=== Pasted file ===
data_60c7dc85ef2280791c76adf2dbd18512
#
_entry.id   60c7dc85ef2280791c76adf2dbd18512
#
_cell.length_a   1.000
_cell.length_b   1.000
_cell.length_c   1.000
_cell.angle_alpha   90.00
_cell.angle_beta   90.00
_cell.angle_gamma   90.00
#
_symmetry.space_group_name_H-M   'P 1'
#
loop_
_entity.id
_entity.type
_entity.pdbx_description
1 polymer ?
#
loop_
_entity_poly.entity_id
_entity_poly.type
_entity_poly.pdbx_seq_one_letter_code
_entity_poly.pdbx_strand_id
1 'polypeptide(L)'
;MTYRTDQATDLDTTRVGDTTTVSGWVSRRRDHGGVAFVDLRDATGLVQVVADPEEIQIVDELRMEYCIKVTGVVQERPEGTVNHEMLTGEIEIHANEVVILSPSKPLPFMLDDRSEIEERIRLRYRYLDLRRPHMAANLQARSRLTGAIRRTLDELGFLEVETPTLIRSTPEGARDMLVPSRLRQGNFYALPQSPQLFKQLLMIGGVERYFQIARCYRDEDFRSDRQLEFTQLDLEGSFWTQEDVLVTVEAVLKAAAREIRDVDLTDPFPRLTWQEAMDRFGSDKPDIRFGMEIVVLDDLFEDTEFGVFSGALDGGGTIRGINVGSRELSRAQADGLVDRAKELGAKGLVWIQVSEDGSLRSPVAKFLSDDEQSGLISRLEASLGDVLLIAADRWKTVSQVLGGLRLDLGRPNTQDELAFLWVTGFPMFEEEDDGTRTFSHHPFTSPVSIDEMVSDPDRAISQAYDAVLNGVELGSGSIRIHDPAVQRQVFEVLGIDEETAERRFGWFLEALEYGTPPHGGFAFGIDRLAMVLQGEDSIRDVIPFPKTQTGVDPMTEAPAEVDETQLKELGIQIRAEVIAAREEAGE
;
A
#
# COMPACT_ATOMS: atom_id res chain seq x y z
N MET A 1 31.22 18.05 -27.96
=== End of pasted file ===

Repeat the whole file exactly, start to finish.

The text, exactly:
data_60c7dc85ef2280791c76adf2dbd18512
#
_entry.id   60c7dc85ef2280791c76adf2dbd18512
#
_cell.length_a   1.000
_cell.length_b   1.000
_cell.length_c   1.000
_cell.angle_alpha   90.00
_cell.angle_beta   90.00
_cell.angle_gamma   90.00
#
_symmetry.space_group_name_H-M   'P 1'
#
loop_
_entity.id
_entity.type
_entity.pdbx_description
1 polymer ?
#
loop_
_entity_poly.entity_id
_entity_poly.type
_entity_poly.pdbx_seq_one_letter_code
_entity_poly.pdbx_strand_id
1 'polypeptide(L)'
;MTYRTDQATDLDTTRVGDTTTVSGWVSRRRDHGGVAFVDLRDATGLVQVVADPEEIQIVDELRMEYCIKVTGVVQERPEGTVNHEMLTGEIEIHANEVVILSPSKPLPFMLDDRSEIEERIRLRYRYLDLRRPHMAANLQARSRLTGAIRRTLDELGFLEVETPTLIRSTPEGARDMLVPSRLRQGNFYALPQSPQLFKQLLMIGGVERYFQIARCYRDEDFRSDRQLEFTQLDLEGSFWTQEDVLVTVEAVLKAAAREIRDVDLTDPFPRLTWQEAMDRFGSDKPDIRFGMEIVVLDDLFEDTEFGVFSGALDGGGTIRGINVGSRELSRAQADGLVDRAKELGAKGLVWIQVSEDGSLRSPVAKFLSDDEQSGLISRLEASLGDVLLIAADRWKTVSQVLGGLRLDLGRPNTQDELAFLWVTGFPMFEEEDDGTRTFSHHPFTSPVSIDEMVSDPDRAISQAYDAVLNGVELGSGSIRIHDPAVQRQVFEVLGIDEETAERRFGWFLEALEYGTPPHGGFAFGIDRLAMVLQGEDSIRDVIPFPKTQTGVDPMTEAPAEVDETQLKELGIQIRAEVIAAREEAGE
;
A
#
# COMPACT_ATOMS: atom_id res chain seq x y z
N MET A 1 31.22 18.05 -27.96